Nursing The head Trauma Patient

Head trauma patients are commonly seen within veterinary practice, and the treatment of these patients can prove challenging. In order to achieve a positive outcome in these cases, patients require intensive treatment and nursing care. Nurses play a vital role in monitoring these patients, and alerting the veterinary surgeon to any changes in their condition. The mainstays of therapy include intravenous fluids and hyperosmolar agents, with the administration of corticosteroids being somewhat outdated. Download the full article here

Improving patient safety in the peri-operative period: surgical safety checklists

Surgical complications are an unfortunate part of both medical and veterinary practice, but many are considered to be preventable if appropriate measures are implemented. In human healthcare, one of these measures has been the introduc- tion of surgical safety checklists (SSCs). With proven origins in aviation, another high risk industry, checklists have been linked with the reduction of peri-operative complications and deaths in human hospitals by significant amounts. Recognising that the core values of SSCs are equally applicable to veterinary prac- tice, the Animal Health Trust implemented their use in November 2008. Since then, positive outcomes observed include increased unity among the multiple specialist teams working in the theatre environment and improved communicaiton of vital information regarding individual patients and surgical procedures. Download the full article here

Early enteral nutrition — principles and practice

This article has three major objectives: to review briefly the physiology and metabolism of the small intestinal mucosa; to summarise the evidence and recommendations regarding early enteral nutrition; and to discuss how to implement early enteral nutrition in small animal veterinary practice. The gastrointestinal tract has a high metabolic rate and is composed mostly of cells that have a short life. Early enteral nutrition (EEN) contributes to improved gastrointestinal (GI) function, decreased GI permeability and improved patient outcomes. EEN can be delivered starting on day 1 for even critically ill patients. A transition from simple to more complex foods over time results in fewer complications. To download the full article click here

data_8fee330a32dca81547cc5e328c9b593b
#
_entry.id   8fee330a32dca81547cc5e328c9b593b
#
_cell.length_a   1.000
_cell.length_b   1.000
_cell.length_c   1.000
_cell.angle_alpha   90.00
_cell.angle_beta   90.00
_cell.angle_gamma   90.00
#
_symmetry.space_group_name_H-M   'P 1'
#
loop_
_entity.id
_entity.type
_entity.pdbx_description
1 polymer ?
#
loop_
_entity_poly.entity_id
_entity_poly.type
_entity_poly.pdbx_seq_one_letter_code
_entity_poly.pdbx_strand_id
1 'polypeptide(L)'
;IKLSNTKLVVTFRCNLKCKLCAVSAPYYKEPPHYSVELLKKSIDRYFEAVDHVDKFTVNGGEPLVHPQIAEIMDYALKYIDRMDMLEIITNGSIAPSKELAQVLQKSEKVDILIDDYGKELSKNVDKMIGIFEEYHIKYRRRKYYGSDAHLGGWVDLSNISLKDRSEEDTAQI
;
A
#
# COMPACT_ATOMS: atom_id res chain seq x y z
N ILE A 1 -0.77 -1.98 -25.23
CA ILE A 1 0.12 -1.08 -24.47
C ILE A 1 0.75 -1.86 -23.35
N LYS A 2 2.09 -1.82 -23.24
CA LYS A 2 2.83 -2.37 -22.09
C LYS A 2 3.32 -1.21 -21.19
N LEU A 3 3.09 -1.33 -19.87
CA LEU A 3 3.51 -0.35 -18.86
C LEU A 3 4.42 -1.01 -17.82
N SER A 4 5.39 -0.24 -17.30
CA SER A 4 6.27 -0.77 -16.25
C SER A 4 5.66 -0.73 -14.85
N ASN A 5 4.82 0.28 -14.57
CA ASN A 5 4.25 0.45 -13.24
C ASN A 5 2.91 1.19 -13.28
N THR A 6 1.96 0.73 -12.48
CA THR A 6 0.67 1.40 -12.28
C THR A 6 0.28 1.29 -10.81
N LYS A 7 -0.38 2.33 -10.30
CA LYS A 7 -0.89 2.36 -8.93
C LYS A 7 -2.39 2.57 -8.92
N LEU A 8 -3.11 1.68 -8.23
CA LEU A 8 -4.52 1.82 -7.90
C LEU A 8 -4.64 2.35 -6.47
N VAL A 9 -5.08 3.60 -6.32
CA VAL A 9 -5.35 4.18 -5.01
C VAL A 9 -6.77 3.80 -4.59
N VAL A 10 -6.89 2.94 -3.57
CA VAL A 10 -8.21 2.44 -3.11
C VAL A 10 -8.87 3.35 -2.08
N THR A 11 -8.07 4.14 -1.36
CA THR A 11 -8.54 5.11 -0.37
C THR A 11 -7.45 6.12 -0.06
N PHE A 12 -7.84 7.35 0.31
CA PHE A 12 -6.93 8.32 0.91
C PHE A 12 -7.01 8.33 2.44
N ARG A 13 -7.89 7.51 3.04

Feline pain assessment and scoring systems

Historically, cats have been undertreated for pain. Although there have been many advances in this area, veterinary professionals continue to be challenged by pain recognition and assessment in their feline patients. Pain is a multidimensional experience and thus assessment should incorporate an interactive and non-interactive approach, focusing on behavioural responses. Scoring systems available to assess acute post-operative pain in cats, assist in identifying and recording pain responses, in addition to standardising methods of assessment. This article provides a guide to recognising and assessing indicators of acute pain in feline patients and the practical use of scoring systems within a veterinary practice. Download the full article here

Management of Canine Cognitive Dysfunction Syndrome

As animals age, behaviour changes may be the first indication of declining health and welfare. This is especially true for some of the more common problems as- sociated with ageing, such as pain, sensory decline and cognitive dysfunction syn- drome (CDS). Cognitive dysfunction syndrome is the term used to describe the behavioural changes and learning and memory impairment seen secondary to age- related degeneration of the brain. Using the recommendations highlighted within this article it may prove possible to reduce anxiety levels in dogs suffering from CDS as well as provide support for owners in dealing with this complex and often distressing disease of their ageing companion. Download the full article here

Canine Atopic Dermatitis

Canine atopic dermatitis (CAD) is a common pruritic skin disease that starts in young dogs. The diagnosis is based on a set of clinical criteria as well as ruling out other pruritic skin diseases. Intradermal and serological testing are used to detect allergens for allergen-specific immunotherapy as well as allergen avoid- ance, but these should not be used as diagnostic tests. CAD is an incurable disease, and cases that do not respond to diet trials will require lifelong therapy. Nurses can play a valuable role in the diagnosis and long-term management of this problematic condition. Download the full article here

Evidence for the use of post-operative physiotherapy after surgical repair of the cranial cruciate ligament in dogs